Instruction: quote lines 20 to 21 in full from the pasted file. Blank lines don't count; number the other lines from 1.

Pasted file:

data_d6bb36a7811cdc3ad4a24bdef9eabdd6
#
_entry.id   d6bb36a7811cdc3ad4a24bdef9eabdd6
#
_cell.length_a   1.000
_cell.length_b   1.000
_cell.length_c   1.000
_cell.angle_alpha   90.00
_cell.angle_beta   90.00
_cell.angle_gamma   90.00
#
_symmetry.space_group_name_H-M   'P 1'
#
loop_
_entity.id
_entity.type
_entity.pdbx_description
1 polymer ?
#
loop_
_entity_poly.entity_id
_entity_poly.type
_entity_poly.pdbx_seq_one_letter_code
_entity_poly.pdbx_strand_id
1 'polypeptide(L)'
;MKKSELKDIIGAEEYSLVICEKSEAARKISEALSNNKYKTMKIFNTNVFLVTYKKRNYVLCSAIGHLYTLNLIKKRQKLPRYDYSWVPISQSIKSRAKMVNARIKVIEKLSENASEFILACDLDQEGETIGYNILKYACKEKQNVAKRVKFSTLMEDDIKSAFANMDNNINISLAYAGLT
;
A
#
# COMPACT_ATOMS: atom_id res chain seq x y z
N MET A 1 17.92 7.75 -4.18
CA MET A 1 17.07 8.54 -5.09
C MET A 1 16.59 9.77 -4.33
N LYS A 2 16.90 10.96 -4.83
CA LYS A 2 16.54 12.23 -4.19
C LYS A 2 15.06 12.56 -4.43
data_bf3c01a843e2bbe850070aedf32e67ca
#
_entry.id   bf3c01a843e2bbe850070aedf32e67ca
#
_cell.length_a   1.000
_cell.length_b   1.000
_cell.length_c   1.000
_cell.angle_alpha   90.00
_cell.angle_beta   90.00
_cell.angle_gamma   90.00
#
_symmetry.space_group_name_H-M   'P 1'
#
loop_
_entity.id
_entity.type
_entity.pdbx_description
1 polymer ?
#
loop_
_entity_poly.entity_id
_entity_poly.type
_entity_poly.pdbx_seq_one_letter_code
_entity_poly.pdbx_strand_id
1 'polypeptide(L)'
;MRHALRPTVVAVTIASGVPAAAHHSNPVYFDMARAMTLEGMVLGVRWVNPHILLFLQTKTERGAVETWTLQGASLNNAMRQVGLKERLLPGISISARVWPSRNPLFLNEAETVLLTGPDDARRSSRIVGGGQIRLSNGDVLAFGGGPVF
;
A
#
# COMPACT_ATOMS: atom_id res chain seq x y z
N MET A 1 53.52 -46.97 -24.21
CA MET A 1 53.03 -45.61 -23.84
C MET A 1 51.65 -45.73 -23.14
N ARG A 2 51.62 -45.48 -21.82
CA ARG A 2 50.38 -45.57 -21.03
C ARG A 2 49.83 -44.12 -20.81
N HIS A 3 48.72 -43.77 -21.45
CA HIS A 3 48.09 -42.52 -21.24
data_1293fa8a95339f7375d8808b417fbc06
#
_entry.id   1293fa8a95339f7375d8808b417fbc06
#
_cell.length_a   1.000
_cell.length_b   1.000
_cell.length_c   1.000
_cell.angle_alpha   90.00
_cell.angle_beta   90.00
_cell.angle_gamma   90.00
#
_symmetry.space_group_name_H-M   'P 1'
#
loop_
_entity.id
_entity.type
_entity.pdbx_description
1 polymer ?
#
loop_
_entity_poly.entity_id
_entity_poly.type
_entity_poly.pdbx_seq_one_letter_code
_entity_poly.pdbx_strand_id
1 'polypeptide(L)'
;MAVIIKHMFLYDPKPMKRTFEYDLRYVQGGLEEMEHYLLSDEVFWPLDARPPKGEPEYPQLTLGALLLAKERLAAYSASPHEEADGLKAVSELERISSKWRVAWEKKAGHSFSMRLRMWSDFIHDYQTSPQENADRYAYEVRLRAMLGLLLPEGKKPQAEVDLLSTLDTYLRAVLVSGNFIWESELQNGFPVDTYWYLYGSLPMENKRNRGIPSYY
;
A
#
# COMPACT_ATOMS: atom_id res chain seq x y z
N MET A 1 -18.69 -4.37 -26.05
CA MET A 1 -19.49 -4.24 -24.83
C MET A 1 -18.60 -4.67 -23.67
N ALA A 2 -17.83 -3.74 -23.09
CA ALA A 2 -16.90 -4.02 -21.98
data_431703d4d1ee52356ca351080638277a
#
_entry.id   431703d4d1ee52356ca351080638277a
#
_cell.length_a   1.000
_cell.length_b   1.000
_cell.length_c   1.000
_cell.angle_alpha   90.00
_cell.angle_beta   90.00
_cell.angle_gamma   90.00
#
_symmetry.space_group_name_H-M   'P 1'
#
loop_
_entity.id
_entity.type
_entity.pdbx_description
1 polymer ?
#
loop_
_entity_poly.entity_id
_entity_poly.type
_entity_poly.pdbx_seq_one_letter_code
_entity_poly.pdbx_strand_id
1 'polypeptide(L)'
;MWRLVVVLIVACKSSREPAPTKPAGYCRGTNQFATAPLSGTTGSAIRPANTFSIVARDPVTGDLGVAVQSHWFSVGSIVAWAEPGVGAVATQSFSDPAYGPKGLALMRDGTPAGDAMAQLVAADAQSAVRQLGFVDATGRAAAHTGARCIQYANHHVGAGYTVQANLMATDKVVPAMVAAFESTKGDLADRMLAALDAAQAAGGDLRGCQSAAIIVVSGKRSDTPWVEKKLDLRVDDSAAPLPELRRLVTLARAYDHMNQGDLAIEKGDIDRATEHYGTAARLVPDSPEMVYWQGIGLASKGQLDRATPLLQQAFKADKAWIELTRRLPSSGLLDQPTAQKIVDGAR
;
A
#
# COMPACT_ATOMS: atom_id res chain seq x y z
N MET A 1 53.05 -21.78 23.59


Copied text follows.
loop_
_entity_poly.entity_id